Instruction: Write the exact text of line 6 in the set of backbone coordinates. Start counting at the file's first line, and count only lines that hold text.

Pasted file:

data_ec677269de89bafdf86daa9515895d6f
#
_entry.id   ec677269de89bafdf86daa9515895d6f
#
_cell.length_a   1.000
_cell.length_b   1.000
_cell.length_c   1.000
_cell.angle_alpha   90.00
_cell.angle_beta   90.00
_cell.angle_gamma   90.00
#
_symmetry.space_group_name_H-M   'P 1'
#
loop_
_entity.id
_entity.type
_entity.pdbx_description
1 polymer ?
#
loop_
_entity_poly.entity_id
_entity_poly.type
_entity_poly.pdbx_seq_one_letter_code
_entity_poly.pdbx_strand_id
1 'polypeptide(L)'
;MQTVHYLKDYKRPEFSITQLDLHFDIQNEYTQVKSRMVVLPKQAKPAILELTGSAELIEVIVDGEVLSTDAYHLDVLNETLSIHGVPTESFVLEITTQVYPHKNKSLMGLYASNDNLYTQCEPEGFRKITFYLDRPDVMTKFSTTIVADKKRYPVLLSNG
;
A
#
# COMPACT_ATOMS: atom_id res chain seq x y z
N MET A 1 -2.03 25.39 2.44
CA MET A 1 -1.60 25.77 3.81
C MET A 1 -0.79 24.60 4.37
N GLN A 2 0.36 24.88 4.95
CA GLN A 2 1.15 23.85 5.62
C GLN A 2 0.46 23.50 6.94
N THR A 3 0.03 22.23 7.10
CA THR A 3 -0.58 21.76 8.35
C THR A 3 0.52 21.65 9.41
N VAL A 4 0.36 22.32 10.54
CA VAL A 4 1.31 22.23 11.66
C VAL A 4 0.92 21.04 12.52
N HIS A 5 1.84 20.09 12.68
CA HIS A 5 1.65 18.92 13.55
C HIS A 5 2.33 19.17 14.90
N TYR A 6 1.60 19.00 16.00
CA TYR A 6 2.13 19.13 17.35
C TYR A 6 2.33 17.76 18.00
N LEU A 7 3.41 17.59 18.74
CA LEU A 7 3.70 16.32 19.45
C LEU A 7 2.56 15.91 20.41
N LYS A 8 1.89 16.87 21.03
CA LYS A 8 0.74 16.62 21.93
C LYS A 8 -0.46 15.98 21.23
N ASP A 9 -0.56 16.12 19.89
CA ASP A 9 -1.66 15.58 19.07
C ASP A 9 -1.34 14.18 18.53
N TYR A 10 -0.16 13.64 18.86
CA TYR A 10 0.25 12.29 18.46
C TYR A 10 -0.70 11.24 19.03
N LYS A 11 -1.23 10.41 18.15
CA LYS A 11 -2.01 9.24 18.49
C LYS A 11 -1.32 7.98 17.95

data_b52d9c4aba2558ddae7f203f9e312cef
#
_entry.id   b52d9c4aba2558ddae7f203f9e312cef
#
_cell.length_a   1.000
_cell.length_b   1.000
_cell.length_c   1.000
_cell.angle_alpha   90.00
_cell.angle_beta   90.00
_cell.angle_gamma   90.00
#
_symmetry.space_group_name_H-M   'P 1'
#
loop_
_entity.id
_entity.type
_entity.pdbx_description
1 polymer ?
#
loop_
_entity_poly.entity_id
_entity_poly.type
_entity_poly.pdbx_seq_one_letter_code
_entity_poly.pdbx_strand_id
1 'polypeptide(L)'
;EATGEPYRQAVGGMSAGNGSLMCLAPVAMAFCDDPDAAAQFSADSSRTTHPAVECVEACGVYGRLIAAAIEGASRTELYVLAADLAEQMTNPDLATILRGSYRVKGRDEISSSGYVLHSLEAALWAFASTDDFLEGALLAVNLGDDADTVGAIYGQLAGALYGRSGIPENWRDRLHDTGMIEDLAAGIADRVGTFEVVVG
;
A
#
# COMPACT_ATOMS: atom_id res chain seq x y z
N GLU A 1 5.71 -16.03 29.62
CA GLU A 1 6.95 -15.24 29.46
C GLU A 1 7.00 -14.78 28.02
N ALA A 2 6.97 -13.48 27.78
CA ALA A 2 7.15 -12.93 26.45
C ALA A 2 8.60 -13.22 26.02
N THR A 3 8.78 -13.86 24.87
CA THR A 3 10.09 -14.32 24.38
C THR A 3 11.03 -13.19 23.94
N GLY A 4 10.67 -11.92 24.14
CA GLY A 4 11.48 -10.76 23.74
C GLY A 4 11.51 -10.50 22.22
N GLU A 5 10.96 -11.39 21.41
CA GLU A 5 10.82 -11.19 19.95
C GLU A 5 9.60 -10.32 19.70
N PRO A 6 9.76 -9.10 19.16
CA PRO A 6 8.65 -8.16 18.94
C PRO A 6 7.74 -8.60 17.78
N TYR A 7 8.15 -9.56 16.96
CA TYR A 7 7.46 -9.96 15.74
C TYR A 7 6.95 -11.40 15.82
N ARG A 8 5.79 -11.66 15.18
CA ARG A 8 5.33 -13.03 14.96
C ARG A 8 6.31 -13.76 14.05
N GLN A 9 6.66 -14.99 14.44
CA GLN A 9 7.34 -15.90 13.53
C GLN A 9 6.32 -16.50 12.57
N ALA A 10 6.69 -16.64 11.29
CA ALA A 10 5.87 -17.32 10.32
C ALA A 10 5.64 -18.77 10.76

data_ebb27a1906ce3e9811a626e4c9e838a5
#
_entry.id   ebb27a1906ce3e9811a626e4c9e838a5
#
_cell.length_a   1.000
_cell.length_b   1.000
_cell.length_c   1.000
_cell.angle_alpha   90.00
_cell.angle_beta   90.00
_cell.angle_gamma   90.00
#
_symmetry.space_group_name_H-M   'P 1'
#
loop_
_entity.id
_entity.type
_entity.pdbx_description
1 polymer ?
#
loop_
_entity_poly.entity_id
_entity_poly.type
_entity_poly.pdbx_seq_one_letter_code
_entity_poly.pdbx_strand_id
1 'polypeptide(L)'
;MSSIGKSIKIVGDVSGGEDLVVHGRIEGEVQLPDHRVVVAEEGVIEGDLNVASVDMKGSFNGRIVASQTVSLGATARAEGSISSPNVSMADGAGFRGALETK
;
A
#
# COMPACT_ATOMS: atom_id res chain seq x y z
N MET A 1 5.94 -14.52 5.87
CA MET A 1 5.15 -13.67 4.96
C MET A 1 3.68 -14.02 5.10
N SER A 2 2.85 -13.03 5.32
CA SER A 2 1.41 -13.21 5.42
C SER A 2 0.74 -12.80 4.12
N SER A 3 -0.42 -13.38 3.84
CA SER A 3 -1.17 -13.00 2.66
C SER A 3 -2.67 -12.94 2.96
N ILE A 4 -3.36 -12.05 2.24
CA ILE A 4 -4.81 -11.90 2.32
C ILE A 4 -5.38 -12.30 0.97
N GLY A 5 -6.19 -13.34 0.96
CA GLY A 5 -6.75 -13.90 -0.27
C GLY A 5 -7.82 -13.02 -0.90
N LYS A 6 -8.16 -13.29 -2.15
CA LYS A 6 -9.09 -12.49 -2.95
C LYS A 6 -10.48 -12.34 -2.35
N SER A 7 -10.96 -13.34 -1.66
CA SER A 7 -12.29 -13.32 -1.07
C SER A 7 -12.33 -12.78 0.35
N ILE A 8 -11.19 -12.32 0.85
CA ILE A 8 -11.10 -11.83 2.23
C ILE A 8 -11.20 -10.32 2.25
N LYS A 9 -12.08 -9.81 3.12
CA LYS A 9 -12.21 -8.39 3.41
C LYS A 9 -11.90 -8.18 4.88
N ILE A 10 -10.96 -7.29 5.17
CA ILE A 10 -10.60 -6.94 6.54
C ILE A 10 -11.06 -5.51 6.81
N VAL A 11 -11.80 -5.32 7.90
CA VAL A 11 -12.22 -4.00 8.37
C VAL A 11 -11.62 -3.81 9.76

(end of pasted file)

_cell.length_b   1.000